Bibliography: Includes bibliographical references.
Source of Description: Description based on online resource; title from PDF title page.
Source of Description: This bibliographic record is available under the Creative Commons CC0 public domain dedication. The University of Florida Libraries, as creator of this bibliographic record, has waived all rights to it worldwide under copyright law, including all related and neighboring rights, to the extent allowed by law.
Thesis: Thesis (M.S.)--University of Florida, 2008.
Local: Adviser: Pardalos, Panagote M.
Electronic Access: RESTRICTED TO UF STUDENTS, STAFF, FACULTY, AND ON-CAMPUS USE UNTIL 2010-05-31

Record Information

Source Institution: UFRGP
Rights Management: Applicable rights reserved.
Classification: lcc - LD1780 2008
System ID: UFE0022261:00001


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Iwouldliketothankmyadvisor,Dr.PanosM.Pardalos,forallofhisencouragementandsupport.Also,IwouldliketoacknowledgeDr.J.ColeSmithforservingonmycommitteeandforallofhishonestadvice.Lastly,Iwouldliketothankmyfamilyandfriendsfortheirnever-endingmoralsupport. 4

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page ACKNOWLEDGMENTS ................................. 4 LISTOFTABLES ..................................... 6 LISTOFFIGURES .................................... 7 ABSTRACT ........................................ 8 CHAPTER 1INTRODUCTION .................................. 9 2THEMAXIMUMK-PLEXPROBLEM ...................... 10 2.1Foundations ................................... 10 2.2TheMaximumk-PlexProblem ........................ 10 3HEURISTICAPPROACH .............................. 12 3.1Development .................................. 12 3.2Heuristics .................................... 12 3.2.1GreedyAlgorithm ............................ 12 3.2.2TabuSearch ............................... 13 3.2.2.1Method ............................ 13 3.2.2.2Computationalresults .................... 15 3.2.3ExchangeAlgorithm .......................... 15 3.2.3.1Method ............................ 15 3.2.3.2Computationalresults .................... 18 4CONCLUSIONS ................................... 27 REFERENCES ....................................... 29 BIOGRAPHICALSKETCH ................................ 31 5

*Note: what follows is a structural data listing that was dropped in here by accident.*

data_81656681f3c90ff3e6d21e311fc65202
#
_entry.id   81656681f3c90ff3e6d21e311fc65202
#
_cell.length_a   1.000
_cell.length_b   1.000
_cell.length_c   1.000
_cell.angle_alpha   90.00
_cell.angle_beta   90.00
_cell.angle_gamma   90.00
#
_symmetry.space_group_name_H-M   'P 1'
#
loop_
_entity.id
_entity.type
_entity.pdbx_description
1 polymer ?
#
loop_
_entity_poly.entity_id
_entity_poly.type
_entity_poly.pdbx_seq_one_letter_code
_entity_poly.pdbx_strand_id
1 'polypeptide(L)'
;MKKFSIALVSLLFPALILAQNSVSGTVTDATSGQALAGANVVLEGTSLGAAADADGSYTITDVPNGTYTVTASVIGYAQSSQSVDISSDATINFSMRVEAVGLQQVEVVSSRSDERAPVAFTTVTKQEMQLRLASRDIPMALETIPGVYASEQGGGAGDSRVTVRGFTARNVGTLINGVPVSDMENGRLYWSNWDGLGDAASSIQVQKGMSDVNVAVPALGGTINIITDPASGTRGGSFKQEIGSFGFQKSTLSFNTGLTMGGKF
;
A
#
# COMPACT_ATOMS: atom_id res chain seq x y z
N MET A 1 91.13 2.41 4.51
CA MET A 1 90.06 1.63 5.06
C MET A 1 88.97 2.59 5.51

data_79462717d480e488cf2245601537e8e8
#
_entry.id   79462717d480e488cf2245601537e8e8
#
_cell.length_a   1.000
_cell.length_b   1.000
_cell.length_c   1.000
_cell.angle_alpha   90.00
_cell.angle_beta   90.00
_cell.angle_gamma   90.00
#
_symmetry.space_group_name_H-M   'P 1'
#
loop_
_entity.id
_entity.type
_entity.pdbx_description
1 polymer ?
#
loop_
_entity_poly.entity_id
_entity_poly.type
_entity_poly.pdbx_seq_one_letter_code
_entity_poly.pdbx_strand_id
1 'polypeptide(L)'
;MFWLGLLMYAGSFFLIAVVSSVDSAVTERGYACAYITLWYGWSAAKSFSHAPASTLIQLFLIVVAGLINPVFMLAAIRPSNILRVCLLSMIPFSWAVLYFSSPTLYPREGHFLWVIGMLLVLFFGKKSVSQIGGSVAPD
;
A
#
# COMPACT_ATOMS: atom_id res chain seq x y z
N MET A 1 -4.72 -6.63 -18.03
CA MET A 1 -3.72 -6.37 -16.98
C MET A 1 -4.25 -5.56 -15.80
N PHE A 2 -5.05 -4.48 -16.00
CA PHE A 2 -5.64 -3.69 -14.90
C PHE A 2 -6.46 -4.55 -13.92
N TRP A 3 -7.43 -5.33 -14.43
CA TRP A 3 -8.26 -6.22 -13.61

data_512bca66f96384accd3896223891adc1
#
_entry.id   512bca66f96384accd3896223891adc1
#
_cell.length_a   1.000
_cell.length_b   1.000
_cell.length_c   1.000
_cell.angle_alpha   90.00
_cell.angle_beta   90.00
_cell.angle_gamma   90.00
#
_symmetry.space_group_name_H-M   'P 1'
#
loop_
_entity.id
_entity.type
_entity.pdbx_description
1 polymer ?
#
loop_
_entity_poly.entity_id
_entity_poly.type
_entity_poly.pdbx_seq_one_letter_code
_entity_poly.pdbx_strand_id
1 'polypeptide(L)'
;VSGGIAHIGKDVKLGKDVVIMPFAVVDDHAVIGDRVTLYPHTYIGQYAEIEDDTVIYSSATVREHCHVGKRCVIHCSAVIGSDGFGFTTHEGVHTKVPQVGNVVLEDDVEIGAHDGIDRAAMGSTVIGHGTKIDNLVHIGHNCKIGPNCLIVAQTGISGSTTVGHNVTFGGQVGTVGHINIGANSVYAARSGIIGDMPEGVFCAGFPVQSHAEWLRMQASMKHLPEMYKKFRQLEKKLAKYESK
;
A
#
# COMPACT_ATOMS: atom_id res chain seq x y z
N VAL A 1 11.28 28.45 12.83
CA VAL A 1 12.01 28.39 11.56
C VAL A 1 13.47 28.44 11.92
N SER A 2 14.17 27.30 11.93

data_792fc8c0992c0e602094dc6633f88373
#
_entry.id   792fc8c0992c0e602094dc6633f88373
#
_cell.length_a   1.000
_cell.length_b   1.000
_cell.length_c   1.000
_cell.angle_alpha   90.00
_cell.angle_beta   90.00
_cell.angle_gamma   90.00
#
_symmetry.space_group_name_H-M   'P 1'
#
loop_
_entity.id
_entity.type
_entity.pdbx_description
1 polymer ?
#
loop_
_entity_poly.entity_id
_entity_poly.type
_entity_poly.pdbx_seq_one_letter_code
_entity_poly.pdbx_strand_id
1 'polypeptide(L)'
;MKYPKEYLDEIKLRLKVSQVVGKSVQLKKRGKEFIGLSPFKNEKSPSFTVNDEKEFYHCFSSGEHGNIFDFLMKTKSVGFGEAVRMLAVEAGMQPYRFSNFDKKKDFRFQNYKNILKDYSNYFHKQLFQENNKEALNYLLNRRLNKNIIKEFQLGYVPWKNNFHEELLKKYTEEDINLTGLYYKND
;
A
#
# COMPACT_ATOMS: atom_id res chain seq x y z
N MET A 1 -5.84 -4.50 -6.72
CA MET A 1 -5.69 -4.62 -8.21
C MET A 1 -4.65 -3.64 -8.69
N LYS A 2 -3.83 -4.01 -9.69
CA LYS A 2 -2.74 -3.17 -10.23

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Table page 3-1ThetestedDIMACSinstances ............................ 22 3-2Taburesultsfork=1andk=2 .......................... 23 3-3Exchangeresultsfork=1andk=2 ........................ 24 3-4Resultcomparisonfork=1 ............................. 25 3-5Resultcomparisonfork=2 ............................. 26 6

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Figure page 3-1Greedyalgorithmfork-plex ............................. 20 3-2Tabualgorithmfork-plex .............................. 20 3-3Exchangealgorithmfork-plex ............................ 21 7

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Themaximumk-plexproblemisoneofmanywaystoclassifyacohesivesubgroupinsocialnetworkanalysis.Consideredatypeofrelaxedclique,themaximumk-plexproblemisadegreebasedapproachtoidentifyingcloselyrelatedverticesinagraph.Therecentdevelopmentofapplyingoptimizationtothemaximumk-plexproblemhasthecapabilityforgrowth.Localsearchalgorithmsweredevelopedandappliedtobenchmarkproblemsforthemaximumk-plexproblem.Computationalexperimentswereperformed,andnewlowerboundshavebeensuccessfullyattained. 8